I wanted to tell you that our trips are fun, but while we do have a little fun, we also get stuck in, get our hands dirty and do what we can with what we have. This trip along with taking 2 volunteers Bethany Barrett (18) & Grace O Donavan (36), was our first trip into Africa, Nairobi, Kenya to be exact….
The place is called Soweto Slum.
It is a slum area in Nairobi near the International Airport. It’s not nearly as big as the world famous, largest slum in the world, called Kibera, which is also located in Nairobi. This slum is one of the many forgotten slums in Nairobi, in Kenya.
Our connection on the ground there, Evans Olouch, works with widows and orphan children. He has a school in the slum (Great Hope Children Centre), and along with his 8 staff, they are trying to provide free education and a feeding programme to the children of this slum
Before we begin some information on Soweto. It is about 3 kms in length and 1 km in width. This small area has over 400,000 people living in it. This place is mostly made up of widows and children and single women and children. Prostitution and alcoholism is very high here as well.
On entering Soweto Slum, nothing had prepared me for what I was about to see…..every street is covered with garbage. The stench of human waste fills the air. Young children that should be in school are running around.
Not sure the last time white people went in to Soweto but as soon as we entered, we heard the famous word ‘Mzungu’ being shouted from all directions. We visited the school that Evans started. It’s wonderful and he is reaching out to the children of this poor place. Something that is still hard to get my head around is that in the senior class of 11 pupils, 4 were hiv positive and 3 were prostitutes….. there age between 12 and 14 years old. I must confess I did not believe it when I was told, but walking around the streets later that night confirmed that not only was this true but there are many young girls and boys caught up in this lifestyle…
Walking through the slum streets, I saw residents forming queues to use one communal tap. They say it is much better than collecting water the water pipes that are often cracked and also run through the sewage drains. One of the homes we went to was in complete ruins. The home was made up of metal sheets and it had only one room. When we arrived, the mother was gone to the dump to find food and plastic. She had left her three young children at home to fend for themselves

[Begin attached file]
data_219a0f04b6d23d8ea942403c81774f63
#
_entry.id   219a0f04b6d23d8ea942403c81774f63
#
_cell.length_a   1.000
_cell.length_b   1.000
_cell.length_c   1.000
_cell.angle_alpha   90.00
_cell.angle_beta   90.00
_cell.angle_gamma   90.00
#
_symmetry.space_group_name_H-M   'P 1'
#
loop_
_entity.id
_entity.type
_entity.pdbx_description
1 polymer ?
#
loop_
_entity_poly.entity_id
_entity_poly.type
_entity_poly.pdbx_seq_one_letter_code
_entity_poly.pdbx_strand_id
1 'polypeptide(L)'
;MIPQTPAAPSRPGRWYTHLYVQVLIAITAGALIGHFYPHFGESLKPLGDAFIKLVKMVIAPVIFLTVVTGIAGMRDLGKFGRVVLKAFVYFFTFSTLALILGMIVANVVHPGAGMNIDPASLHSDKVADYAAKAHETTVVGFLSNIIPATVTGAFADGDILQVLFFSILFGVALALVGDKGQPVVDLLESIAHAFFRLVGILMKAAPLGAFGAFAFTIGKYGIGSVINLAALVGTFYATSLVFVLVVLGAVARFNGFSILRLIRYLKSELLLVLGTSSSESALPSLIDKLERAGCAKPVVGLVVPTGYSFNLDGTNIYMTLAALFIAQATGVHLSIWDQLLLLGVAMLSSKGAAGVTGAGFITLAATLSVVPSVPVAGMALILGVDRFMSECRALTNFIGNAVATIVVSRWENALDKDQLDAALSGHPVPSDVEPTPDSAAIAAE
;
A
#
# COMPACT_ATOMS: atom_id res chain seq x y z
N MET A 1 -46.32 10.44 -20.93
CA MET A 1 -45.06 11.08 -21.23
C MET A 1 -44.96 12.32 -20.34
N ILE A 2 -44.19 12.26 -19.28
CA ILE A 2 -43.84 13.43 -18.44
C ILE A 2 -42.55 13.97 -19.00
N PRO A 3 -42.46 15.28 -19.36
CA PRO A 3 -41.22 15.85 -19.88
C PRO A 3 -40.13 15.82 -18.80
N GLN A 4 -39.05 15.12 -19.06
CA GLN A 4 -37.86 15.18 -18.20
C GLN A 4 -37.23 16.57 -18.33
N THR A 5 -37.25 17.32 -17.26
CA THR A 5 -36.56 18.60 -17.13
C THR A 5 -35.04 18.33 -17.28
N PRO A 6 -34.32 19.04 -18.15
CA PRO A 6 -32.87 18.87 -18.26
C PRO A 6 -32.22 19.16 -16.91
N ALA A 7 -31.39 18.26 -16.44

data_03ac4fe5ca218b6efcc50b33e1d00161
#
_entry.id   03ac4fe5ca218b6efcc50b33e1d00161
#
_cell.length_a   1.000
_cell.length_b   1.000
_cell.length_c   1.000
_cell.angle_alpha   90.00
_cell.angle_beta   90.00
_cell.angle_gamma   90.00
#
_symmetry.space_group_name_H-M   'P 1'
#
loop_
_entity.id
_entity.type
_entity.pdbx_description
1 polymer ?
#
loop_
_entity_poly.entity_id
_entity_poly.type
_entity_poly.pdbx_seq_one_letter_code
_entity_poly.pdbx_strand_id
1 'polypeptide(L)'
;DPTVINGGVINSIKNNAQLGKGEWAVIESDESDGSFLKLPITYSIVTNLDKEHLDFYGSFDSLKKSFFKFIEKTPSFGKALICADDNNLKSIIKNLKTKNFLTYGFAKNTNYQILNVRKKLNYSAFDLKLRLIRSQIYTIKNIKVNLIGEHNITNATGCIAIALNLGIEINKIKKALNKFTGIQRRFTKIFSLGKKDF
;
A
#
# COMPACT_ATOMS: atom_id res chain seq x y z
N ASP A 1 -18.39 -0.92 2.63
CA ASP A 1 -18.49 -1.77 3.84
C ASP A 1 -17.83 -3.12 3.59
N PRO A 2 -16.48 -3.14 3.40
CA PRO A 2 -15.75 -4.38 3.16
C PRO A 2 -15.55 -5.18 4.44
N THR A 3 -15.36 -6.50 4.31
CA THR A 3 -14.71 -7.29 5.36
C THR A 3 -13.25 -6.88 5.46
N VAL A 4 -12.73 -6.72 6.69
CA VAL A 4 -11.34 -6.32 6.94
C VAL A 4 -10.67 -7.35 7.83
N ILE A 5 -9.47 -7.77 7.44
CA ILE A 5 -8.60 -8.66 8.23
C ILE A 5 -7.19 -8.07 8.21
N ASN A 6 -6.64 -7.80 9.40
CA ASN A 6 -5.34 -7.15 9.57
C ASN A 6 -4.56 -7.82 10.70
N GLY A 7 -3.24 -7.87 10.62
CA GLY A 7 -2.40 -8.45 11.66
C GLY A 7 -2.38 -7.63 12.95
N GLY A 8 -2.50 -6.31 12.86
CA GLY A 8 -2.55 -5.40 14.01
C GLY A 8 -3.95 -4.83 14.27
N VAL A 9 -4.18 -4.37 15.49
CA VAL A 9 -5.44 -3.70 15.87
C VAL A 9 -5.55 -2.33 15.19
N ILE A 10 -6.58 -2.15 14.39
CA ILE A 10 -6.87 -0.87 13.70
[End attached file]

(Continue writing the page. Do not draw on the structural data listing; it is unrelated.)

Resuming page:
A quick spur of the moment decision saw us stop at what was presumably the local cash and carry to buy Ugali (cornmeal) for the orphans and widows of Soweto slum. What we bought was enough to feed over 700 people for 2 days and cost 170 euro…. (In fact we gave out over 2000 meals and all cost less than 300 euros… so it really doesn’t cost a lot)…. Word spread throughout the slum pretty quick and we were overcome by the size of the crowds that turned up.
A little info of Living in Soweto Slum
The average size of shack in this area is 10ft x 10ft built with mud walls, a corrugated tin roof with a dirt or concrete floor. The cost is about KES 700 (7 euro) per Month . These shacks often house up to 8 or more with many sleeping on the floor. Less than 20% of Soweto has electricity. In most of Soweto there are no toilet facilities. The “flying toilet” used by residents, if no toilet was available they use plastic bags which would then be thrown into the nearest river or even into the street.
The lucky residents have one toilet (hole in the ground) is shared by up to 50 shacks. Once full, young boys are employed to empty the toilet and they take the contents to the river.
No formal systems of clean water, sanitation, healthcare or schooling exist because, as far as governments are concerned, residents are squatters. Feeding programmes alone will not change the slum. Yet I feel blessed to be mentoring and partnering with Evans @ the Great Hope Children’s Centre, the Soweto Mungano One Stone youth group and other groups like this…. these youth have had some serious struggles in their young lives, from working in prostitution, drug abuse living in Soweto Slum, they have made a choice to transform themselves and the community they live in.
Consider giving “Your Change 4 Change” to the work we do. We can make a small amount go a long way. We welcome you all to partner with us, €5/€10 or whatever you can give helps us carry on the work we do in these areas, it helps put a smile on a needy child or family.
In the western world it has become common for many students to take a Gap Year out before or after college. More mature people are also now taking a year out, away from their everyday life. Many could work in Soweto Slum where they would achieve a real sense of doing some good. Soweto Slum is crying out for people to help.